Peter Zornio, Emerson Process Management chief strategic officer, reviewed Emerson’s responses to two challenges it sees its customers facing in process industries–increasing complexity of systems coupled with less experienced employees.
Emerson’s responded a couple of years ago with its Human Centered Design initiative one part of which is that all products must pass a usability review before release. Another response to complexity was a device product called CHARMs that feature I/O on demand and enable electronic marshaling.
Customer Bryan Beyer, acid operations manager for Southern States Chemical, discussed how using CHARMs in his new greenfield sulphuric acid plant saved the company time and money in completing the project. He noted it achieved several results including reliability, smooth technology integration, easy to understand system for employees, smooth I/O configuration, simplified troubleshooting, wiring cost reduced by 50%, quicker and cheaper I/O additions (use of Ethernet was a plus here), and a wealth of production data now available from the system.
Zornio then announced an addition to the CHARMs family–intrinsically safe I/O. With a built-in intrinsically safe barrier, these devices (pictured here) will drastically reduce cabinet footprint required for an intrinsic safety installation, not to mention all the benefits of configurable I/O. These are designed for Zone 1, Zone 0 or Class 1 Div 1 installation.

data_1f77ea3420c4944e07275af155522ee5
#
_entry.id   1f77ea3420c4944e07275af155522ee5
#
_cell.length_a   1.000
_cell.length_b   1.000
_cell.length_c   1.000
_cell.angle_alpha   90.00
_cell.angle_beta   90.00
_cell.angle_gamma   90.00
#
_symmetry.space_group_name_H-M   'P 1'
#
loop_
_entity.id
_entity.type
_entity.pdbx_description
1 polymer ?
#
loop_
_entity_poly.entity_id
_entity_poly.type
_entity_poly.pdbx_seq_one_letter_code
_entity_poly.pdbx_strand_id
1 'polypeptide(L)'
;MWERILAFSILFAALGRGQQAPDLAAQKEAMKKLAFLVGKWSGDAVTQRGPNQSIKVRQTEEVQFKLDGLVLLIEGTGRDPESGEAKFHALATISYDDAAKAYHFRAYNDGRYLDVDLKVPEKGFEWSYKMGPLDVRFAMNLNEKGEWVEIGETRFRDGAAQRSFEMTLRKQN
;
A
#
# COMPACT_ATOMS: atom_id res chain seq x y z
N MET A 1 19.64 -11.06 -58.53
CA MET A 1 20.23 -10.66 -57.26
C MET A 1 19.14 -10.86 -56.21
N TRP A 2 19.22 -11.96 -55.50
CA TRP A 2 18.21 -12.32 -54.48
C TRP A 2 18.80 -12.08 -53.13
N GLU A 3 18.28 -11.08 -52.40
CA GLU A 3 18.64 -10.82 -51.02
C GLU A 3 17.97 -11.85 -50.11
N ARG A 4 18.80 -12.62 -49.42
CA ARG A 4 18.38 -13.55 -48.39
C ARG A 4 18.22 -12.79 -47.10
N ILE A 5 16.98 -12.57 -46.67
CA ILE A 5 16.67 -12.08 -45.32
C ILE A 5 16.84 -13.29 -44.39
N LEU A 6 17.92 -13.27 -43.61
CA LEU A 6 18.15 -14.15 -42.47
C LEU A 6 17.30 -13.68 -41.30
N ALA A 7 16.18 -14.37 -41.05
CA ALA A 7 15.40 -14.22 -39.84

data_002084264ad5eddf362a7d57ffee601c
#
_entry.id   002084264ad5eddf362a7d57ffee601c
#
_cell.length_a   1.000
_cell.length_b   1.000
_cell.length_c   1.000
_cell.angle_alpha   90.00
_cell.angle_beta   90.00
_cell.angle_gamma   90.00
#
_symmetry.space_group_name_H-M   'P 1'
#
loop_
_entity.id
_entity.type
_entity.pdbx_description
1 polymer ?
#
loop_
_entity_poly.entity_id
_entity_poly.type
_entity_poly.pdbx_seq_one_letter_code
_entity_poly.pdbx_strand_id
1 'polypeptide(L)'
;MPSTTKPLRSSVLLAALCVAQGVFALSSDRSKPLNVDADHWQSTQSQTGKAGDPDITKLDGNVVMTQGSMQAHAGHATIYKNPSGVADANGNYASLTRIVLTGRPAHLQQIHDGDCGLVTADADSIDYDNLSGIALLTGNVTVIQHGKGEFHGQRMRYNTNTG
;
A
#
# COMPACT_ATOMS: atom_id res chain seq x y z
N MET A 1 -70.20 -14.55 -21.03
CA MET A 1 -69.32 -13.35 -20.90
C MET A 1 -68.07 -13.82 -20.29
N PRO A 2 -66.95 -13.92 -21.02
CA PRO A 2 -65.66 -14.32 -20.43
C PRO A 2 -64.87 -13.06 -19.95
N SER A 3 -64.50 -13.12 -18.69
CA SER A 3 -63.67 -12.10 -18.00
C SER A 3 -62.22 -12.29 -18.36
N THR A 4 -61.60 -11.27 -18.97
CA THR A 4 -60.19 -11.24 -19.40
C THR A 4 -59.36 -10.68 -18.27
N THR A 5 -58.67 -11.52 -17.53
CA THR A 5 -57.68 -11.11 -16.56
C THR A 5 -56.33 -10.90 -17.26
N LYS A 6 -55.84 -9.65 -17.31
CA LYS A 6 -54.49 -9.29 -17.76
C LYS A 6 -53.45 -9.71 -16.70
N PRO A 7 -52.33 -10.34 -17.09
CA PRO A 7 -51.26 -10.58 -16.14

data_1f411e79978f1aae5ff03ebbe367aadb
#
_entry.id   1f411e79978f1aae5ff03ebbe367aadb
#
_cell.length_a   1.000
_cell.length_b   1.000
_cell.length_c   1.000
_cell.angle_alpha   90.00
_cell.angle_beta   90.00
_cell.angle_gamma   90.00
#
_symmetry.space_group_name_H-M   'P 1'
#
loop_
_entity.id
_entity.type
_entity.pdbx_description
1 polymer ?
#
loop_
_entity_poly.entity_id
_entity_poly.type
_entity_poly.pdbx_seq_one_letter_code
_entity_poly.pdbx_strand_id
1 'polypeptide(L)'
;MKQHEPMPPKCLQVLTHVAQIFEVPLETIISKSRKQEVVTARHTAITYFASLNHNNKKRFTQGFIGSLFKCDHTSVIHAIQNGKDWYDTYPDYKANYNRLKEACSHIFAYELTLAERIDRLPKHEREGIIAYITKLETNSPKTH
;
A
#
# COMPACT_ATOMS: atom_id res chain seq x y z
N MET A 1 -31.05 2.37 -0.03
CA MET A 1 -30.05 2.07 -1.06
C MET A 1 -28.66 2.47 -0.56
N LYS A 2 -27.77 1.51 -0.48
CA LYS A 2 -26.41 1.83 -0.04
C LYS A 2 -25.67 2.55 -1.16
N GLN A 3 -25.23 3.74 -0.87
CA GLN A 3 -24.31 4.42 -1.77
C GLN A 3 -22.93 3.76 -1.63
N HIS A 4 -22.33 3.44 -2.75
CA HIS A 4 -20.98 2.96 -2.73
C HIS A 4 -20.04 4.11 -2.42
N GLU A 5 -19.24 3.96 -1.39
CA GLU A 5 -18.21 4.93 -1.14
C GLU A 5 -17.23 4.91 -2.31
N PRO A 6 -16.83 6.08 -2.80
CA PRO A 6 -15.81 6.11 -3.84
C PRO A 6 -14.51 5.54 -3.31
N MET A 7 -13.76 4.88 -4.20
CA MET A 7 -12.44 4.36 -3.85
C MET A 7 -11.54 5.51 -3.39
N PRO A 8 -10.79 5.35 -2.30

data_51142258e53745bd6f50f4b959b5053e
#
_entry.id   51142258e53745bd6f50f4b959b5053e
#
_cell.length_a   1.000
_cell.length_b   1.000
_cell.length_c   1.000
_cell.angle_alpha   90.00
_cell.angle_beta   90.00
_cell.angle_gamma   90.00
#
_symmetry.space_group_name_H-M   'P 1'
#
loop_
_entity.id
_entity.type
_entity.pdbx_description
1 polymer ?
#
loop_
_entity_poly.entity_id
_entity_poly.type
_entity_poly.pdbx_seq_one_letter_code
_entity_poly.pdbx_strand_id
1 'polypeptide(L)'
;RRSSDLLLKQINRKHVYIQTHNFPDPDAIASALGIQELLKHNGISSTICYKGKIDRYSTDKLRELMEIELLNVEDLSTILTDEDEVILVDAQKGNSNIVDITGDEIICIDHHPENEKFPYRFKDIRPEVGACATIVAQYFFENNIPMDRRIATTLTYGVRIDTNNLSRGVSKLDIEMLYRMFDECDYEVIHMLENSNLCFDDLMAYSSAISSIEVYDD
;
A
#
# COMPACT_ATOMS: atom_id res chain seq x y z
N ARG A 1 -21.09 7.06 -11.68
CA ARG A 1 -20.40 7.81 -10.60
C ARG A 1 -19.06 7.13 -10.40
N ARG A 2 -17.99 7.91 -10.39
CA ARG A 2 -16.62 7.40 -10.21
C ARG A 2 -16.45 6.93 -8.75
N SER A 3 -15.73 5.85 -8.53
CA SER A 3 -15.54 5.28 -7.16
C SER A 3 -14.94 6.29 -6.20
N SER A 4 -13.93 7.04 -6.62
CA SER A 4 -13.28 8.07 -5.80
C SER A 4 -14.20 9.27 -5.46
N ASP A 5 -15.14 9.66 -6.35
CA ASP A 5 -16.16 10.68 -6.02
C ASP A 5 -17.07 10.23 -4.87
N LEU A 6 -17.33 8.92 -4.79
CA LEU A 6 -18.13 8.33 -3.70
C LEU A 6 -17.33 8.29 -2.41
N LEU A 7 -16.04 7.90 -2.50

Bob Karchnia, Rosemount vice president of technology, updated the press on the latest advances in the Smart Wireless program. There are now 6,100 networks installed that have accumulated 580 million operating hours. Emerson currently has 17 products released with 9 more coming during the next year.
A side note from a personal observation of the week so far–outside of a private conversation I had with Walt Boyes and Jose Gutierrez about the status of the ISA100 committee on wireless there was no other conversation at all during the entire conference about those standards issues. Only that there were products and applications working in industry.